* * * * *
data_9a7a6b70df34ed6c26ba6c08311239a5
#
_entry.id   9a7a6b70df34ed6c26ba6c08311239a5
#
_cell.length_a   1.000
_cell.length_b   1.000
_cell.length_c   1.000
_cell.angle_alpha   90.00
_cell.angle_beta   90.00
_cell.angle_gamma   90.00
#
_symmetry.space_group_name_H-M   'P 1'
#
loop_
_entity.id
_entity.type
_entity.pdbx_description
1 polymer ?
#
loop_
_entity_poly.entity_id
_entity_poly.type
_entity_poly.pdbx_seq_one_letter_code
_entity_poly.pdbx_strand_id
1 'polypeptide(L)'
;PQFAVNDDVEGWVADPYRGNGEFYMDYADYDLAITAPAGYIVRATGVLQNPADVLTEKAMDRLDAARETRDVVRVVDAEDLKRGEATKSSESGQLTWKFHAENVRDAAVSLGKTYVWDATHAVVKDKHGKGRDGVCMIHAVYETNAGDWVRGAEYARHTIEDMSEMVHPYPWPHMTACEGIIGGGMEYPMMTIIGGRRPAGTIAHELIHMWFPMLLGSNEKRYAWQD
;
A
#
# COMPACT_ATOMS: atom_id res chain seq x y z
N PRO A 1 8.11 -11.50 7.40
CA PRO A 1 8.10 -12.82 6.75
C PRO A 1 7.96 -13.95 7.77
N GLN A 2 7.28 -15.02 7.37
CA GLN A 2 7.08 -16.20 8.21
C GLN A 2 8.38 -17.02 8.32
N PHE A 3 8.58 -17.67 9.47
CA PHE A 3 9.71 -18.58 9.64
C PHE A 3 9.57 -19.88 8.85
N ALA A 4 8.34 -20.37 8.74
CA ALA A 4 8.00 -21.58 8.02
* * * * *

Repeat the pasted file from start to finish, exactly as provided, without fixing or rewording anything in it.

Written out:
data_9a7a6b70df34ed6c26ba6c08311239a5
#
_entry.id   9a7a6b70df34ed6c26ba6c08311239a5
#
_cell.length_a   1.000
_cell.length_b   1.000
_cell.length_c   1.000
_cell.angle_alpha   90.00
_cell.angle_beta   90.00
_cell.angle_gamma   90.00
#
_symmetry.space_group_name_H-M   'P 1'
#
loop_
_entity.id
_entity.type
_entity.pdbx_description
1 polymer ?
#
loop_
_entity_poly.entity_id
_entity_poly.type
_entity_poly.pdbx_seq_one_letter_code
_entity_poly.pdbx_strand_id
1 'polypeptide(L)'
;PQFAVNDDVEGWVADPYRGNGEFYMDYADYDLAITAPAGYIVRATGVLQNPADVLTEKAMDRLDAARETRDVVRVVDAEDLKRGEATKSSESGQLTWKFHAENVRDAAVSLGKTYVWDATHAVVKDKHGKGRDGVCMIHAVYETNAGDWVRGAEYARHTIEDMSEMVHPYPWPHMTACEGIIGGGMEYPMMTIIGGRRPAGTIAHELIHMWFPMLLGSNEKRYAWQD
;
A
#
# COMPACT_ATOMS: atom_id res chain seq x y z
N PRO A 1 8.11 -11.50 7.40
CA PRO A 1 8.10 -12.82 6.75
C PRO A 1 7.96 -13.95 7.77
N GLN A 2 7.28 -15.02 7.37
CA GLN A 2 7.08 -16.20 8.21
C GLN A 2 8.38 -17.02 8.32
N PHE A 3 8.58 -17.67 9.47
CA PHE A 3 9.71 -18.58 9.64
C PHE A 3 9.57 -19.88 8.85
N ALA A 4 8.34 -20.37 8.74
CA ALA A 4 8.00 -21.58 8.02